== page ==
An ageing map of the West Midlands rail network: click any of the images in this article to expand them. Image: Transport for the West Midlands/Centro.

But Newcastle has long been a hub of railway activity. Tragically, the north-east has fewer active railway lines than any other region of the UK. Less tragically, this is because Tyne and Wear has the Metro.


The Metro was formed in 1980 from a somewhat eccentric collection of railways, including freight-only lines, part of the old Tyneside Electrics route, underground tunnelling through the city centre, track-sharing on the National Rail route to Sunderland, and lines closed after the Beeching axe fell in the early 1960s.

From this random group of railway lines, the Metro has managed to produce a very simple network of two lines. Both take a somewhat circuitous route, the Yellow line especially, because it’s literally a circle for much of its route; but they get to most of the major population centres. And frequency is excellent – a basic 5 trains an hour, with 10 tph on the inner core, increasing at peak times (my local station sees 17 tph each way in the morning peak).

Fares are simple, too: there are only three zones, and they’re generally good value, whilst the Metro has been a national leader in pay-as-you-go technology (PAYG), with a tap-in, tap-out system. The Metro also shares many characteristics of European light rail systems – for example, it uses the metric system (although this will doubtless revert to miles and chains post-Brexit, whilst fares will be paid in shillings).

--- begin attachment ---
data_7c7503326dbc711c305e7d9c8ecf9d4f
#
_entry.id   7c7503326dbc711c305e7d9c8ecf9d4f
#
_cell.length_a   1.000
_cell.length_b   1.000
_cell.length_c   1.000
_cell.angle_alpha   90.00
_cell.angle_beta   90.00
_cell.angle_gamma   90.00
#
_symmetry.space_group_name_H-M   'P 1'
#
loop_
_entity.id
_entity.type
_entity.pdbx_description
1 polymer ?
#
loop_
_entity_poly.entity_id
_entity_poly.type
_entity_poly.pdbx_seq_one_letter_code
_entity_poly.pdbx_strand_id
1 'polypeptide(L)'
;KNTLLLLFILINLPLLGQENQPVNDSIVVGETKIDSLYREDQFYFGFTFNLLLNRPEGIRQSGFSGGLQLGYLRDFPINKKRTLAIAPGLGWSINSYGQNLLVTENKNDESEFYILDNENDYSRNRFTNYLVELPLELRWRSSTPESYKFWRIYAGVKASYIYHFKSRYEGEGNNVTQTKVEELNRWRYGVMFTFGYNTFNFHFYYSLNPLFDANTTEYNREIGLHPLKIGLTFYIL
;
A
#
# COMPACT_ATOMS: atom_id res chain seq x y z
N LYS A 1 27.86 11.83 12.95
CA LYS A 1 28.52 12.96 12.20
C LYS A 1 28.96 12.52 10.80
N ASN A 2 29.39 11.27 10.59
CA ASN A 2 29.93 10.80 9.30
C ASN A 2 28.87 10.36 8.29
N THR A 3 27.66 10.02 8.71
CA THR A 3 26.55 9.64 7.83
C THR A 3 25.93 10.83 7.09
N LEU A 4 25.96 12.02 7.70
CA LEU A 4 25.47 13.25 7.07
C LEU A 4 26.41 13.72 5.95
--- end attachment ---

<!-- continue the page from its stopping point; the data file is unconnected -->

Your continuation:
The Metro network. Image: Nexus.

Perhaps most importantly, the Metro has been the British pioneer for the Karlsruhe model, in which light rail trains share tracks with mainline services. This began in 2002 with the extension to Sunderland, and, with new bi-mode trains coming in the next ten years, the Metro could expand further around the northeast. The Sheffield Supertram also recently adopted this model with its expansion to Rotherham; other cities, like Manchester, are considering similar moves.

However, these cities aren’t considering what the Metro has done best – amalgamated local lines to allow people to get around a city easily. Most cities’ rail services are focused on those commuters who travel in from outside, instead of allowing travel within a city; there’s no coherent system of corridors allowing residents to travel within the limits of a city.